That Which Haunts Us

I think it was about a year ago when I first read about That Which Sleeps on reddit. When we first started on World's Bane, it wasn't an Evil Overlord Simulator yet. Instead, it was a sandbox god game where the player may interfere as they like on world affairs. Eventually, it became as it is now after several rounds of iteration. Months after settling down on this concept, I was struggling to pin down certain gameplay details so I googled to check if there are similar games out there that I can reference. And that's how I first found That Which Sleeps.

After reading about it on reddit, I found out that it was launched on Kickstarter. As I read through the Kickstarter page, two things crossed my mind. First, this campaign was a huge success so this is one validation that the concept resonates with an audience. Second, oh crap someone is already doing our game and doing it well! At this point I was not yet aware of the drama surrounding this project.


Apparently, That Which Sleeps was vaporware. That Kickstarter campaign was done way back in 2014 and after years in development limbo, it never got released. I wasn't sure what to think of this. At first I thought this would be a good thing for us because that's one less competition for us. It wasn't until we revealed our game that we found out the repercussions of That Which Sleep's failure for us.


Clarification: the asset looks the same because the artist is the same :) David is freelancing for us!


You see, the human mind is a pattern recognition machine. If a dog bit us, it will likely cause us to develop fear of other dogs. That Which Sleep developer's alleged fraudulent behavior is unfortunately rubbing off on us, and the same gamers that were looking forward to That Which Sleeps is judging World's Bane with suspicion rather than interest. To me, this is perfectly understandable. It makes it a bit tougher for us to gain early fans but it is also a good challenge forcing us to deliver on our promises.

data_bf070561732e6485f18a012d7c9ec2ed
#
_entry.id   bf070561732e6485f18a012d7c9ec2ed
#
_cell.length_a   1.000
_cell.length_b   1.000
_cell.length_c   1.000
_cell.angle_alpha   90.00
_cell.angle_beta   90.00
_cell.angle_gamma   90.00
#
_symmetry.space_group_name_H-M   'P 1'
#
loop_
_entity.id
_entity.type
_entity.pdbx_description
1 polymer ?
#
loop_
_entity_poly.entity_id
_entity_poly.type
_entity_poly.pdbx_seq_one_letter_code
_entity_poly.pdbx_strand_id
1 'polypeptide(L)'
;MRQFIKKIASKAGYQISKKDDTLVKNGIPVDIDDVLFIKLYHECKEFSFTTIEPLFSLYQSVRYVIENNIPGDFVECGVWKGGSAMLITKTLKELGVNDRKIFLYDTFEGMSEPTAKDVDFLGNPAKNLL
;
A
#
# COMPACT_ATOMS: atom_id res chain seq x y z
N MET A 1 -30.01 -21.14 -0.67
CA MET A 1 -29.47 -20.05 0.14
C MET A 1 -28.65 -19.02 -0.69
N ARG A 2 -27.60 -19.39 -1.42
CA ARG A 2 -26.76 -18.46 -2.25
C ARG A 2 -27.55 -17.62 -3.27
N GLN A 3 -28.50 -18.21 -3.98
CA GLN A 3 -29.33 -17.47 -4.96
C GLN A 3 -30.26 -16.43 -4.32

One thing that has changed for us because of this is that we will probably no longer do a Kickstarter campaign. I think there is too much bad blood due to That Which Sleeps that is tough for us to break through. Even with a demo, what assurances can a small team like us give to backers that we can deliver a complete game?


That leaves us with a few other options. One, we can continue developing using my own funding. We've been operating this way for over two years already and it has given us a lot of freedom to experiment and refine the concept. Of course my budget is not unlimited and the main downside is we are capped on the budget we can spend on visuals and sound.


We could partner with an investor or a publisher. This seems to be the safest route as long as the partner can allow us a comfortable level of freedom. It will also give a nice pressure to perform better and efficiently. While I haven't really looked for one seriously yet, there are a few interested parties that have gotten in touch with us so this seems to be a promising option that can look into at once we can show a prototype to prove our capabilities.


We can also release on Early Access earlier than expected and involve the community during development. This is a much better alternative to Kickstarter because at least the players can ask for a refund if they are unhappy with the product. So it would be a much safer option for the players that got burned by That Which Sleeps.


Whatever we decide, this issue has made us much more driven to deliver a good game. Maybe with World's Bane we can finally put the nightmare that is That Which Sleeps to rest.

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